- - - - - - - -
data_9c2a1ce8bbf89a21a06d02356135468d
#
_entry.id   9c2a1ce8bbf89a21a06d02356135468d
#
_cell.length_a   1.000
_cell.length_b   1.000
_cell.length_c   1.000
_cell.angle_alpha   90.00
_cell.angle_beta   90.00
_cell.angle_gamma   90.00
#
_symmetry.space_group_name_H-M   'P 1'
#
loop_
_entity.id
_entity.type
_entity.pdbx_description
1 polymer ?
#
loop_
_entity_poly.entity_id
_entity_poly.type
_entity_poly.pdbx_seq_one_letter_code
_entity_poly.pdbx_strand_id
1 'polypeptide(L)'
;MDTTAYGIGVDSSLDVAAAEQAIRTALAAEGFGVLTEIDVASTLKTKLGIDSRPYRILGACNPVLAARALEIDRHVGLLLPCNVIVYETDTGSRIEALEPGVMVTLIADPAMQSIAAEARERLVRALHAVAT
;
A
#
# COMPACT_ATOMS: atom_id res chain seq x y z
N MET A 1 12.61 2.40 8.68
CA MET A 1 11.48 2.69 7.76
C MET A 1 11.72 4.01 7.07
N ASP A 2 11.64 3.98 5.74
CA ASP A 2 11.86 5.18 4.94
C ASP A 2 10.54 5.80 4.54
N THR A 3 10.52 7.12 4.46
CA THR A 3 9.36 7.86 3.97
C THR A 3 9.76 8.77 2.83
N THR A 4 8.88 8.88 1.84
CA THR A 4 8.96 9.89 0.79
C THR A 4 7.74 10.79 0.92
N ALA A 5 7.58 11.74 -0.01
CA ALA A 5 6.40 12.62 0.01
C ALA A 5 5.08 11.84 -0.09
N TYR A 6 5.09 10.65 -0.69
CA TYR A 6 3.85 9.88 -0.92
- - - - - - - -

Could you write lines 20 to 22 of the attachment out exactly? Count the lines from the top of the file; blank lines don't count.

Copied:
loop_
_entity_poly.entity_id
_entity_poly.type